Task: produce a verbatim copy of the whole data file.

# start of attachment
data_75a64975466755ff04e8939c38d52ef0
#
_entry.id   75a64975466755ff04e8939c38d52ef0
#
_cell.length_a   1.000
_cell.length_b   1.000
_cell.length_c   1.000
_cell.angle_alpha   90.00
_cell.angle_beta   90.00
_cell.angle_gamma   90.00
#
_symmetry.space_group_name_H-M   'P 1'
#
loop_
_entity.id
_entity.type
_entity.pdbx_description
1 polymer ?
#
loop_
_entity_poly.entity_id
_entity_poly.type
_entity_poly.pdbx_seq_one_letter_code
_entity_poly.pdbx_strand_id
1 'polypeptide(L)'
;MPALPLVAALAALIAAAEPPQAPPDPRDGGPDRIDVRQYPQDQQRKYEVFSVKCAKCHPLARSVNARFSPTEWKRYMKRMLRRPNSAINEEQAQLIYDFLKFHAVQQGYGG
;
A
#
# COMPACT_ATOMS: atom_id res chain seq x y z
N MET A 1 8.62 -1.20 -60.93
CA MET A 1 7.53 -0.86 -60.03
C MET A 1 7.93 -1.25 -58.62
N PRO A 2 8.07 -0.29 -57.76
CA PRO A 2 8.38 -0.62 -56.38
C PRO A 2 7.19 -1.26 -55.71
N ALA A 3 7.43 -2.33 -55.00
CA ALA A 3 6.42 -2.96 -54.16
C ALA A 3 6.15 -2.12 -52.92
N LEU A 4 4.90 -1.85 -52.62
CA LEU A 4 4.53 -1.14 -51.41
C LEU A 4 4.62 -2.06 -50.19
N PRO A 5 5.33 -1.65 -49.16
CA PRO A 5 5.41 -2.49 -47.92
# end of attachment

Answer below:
data_75a64975466755ff04e8939c38d52ef0
#
_entry.id   75a64975466755ff04e8939c38d52ef0
#
_cell.length_a   1.000
_cell.length_b   1.000
_cell.length_c   1.000
_cell.angle_alpha   90.00
_cell.angle_beta   90.00
_cell.angle_gamma   90.00
#
_symmetry.space_group_name_H-M   'P 1'
#
loop_
_entity.id
_entity.type
_entity.pdbx_description
1 polymer ?
#
loop_
_entity_poly.entity_id
_entity_poly.type
_entity_poly.pdbx_seq_one_letter_code
_entity_poly.pdbx_strand_id
1 'polypeptide(L)'
;MPALPLVAALAALIAAAEPPQAPPDPRDGGPDRIDVRQYPQDQQRKYEVFSVKCAKCHPLARSVNARFSPTEWKRYMKRMLRRPNSAINEEQAQLIYDFLKFHAVQQGYGG
;
A
#
# COMPACT_ATOMS: atom_id res chain seq x y z
N MET A 1 8.62 -1.20 -60.93
CA MET A 1 7.53 -0.86 -60.03
C MET A 1 7.93 -1.25 -58.62
N PRO A 2 8.07 -0.29 -57.76
CA PRO A 2 8.38 -0.62 -56.38
C PRO A 2 7.19 -1.26 -55.71
N ALA A 3 7.43 -2.33 -55.00
CA ALA A 3 6.42 -2.96 -54.16
C ALA A 3 6.15 -2.12 -52.92
N LEU A 4 4.90 -1.85 -52.62
CA LEU A 4 4.53 -1.14 -51.41
C LEU A 4 4.62 -2.06 -50.19
N PRO A 5 5.33 -1.65 -49.16
CA PRO A 5 5.41 -2.49 -47.92